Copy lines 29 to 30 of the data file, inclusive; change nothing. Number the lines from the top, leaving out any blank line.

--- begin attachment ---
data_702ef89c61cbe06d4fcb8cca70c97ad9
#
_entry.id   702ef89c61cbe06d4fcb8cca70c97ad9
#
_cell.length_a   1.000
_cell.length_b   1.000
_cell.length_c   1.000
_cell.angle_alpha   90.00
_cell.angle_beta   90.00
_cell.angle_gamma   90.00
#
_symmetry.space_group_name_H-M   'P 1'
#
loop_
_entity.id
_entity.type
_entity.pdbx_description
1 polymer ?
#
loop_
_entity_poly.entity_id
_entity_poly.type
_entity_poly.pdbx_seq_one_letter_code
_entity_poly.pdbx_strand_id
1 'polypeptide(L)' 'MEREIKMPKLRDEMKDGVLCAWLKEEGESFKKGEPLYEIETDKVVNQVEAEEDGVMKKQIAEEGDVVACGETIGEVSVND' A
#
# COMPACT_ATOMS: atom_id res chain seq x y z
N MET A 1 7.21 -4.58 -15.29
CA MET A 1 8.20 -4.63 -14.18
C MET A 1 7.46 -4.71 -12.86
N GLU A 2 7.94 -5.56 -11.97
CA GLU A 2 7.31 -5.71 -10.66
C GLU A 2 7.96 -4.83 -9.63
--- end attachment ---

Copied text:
CA MET A 1 8.20 -4.63 -14.18
C MET A 1 7.46 -4.71 -12.86